You might think that sewage flowing into our rivers is something banished to the history books. Unfortunately, in reality, this is still a widespread problem.
But thanks to our volunteers, the Beverley Brook and Wandle will be seeing some improvements.
Deciphering our Drainage
To understand how sewage is getting into our rivers, we need to go underground and think about how London has grown over the last century or more.
As a much smaller city with fewer residents, London in the early 1900s relied on a “combined sewer” where all wastewater, as well as rainfall, were channelled into one system. This area is marked in light blue on the map below.
Combined sewers frequently become overwhelmed during heavy rains, causing raw sewage to discharge into the River Thames and its tributaries through “consented sewage overflows“. With this in mind, the area marked green has a modernised system designed to better cope with a larger population and larger volumes of wastewater. The newer system has separate networks for surface water (which drains from roads and buildings as it rains) and foul water (from toilets, sinks and appliances etc.) to prevent the system polluting our rivers so frequently.
When plumbing is connected right, the foul water is taken to a sewage treatment works where it is cleaned before being released into a nearby watercourse. The surface water drainage flows straight into a river or the sea untreated.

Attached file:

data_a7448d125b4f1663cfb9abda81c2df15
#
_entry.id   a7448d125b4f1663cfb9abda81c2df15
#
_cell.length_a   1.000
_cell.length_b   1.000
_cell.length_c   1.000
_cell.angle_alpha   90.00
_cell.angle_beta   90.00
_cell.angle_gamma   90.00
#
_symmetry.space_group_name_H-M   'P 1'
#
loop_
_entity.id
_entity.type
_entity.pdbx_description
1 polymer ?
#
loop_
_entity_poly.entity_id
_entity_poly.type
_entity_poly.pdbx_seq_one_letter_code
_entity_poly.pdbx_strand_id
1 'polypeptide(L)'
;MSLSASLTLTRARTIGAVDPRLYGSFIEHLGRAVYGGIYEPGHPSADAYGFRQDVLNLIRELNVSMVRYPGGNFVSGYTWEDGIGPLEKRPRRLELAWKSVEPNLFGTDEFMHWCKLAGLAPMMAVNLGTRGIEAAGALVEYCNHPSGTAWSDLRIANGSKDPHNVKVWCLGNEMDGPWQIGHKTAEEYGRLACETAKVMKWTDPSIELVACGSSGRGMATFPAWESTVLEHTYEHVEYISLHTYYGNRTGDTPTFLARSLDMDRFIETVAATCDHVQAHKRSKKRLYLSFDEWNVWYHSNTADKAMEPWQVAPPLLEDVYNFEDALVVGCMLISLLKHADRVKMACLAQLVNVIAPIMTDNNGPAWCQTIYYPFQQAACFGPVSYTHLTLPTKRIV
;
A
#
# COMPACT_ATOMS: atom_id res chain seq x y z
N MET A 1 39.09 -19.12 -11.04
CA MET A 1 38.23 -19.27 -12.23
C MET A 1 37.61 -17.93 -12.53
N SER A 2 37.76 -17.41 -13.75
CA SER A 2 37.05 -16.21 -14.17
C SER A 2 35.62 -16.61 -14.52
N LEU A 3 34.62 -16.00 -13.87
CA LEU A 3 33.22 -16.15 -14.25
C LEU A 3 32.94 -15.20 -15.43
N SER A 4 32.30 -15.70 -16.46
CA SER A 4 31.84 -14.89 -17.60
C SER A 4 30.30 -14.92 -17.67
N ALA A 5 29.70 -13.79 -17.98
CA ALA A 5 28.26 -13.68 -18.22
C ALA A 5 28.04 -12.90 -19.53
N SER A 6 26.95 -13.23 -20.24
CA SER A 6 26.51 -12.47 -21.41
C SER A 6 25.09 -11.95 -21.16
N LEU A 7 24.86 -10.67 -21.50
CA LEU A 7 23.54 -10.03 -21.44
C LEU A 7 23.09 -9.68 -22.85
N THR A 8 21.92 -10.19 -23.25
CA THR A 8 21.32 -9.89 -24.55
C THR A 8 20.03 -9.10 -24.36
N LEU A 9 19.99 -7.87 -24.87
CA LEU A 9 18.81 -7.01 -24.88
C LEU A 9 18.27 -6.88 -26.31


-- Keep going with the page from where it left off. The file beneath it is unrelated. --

Problems arise with this system when appliances are “misconnected” and plumbed into the surface water drainage system. In these cases there is raw, untreated sewage flowing straight into our rivers, causing chronic pollution, degrading water quality and harming wildlife.
The Department for the Environment, Food and Rural Affairs has estimated that up to half a million properties in the UK are likely to have some kind of misconnection. The most commonly misconnected appliances are washing machines (35%), sinks (20%) and dishwashers (10%), but 5% of instances involve a toilet being misconnected!
When a surface water outfall is polluting a river, it is the local water company’s responsibility to trace the misconnection but it’s the property owner’s responsibility to fix it. Knowing where these problem outfalls are can be a challenge, and that’s where Outfall Safaris can play a big part in helping to fix the problem of misconnections.
What is an Outfall Safari?
Developed by ZSL and partners, an Outfall Safari is an innovative citizen science method for locating, assessing the impact of, and reporting on these polluted surface water outfalls. It was first put into practice on the River Crane, but has since been applied to many other rivers all over the country.
In February and March 2019, we worked with our volunteers to conduct the first ever Outfall Safaris on the Beverley Brook and Wandle.
Each outfall observed was scored from 0 (not polluting) to 20 (severely polluting) based on whether there were signs of pollution and what length of the river the outfall was impacting.
Signs of pollution include discoloured water, gross smell, foam or scum, sewage fungus and sewage litter aka “rag” (debris such as wet wipes that have been flushed down the toilet).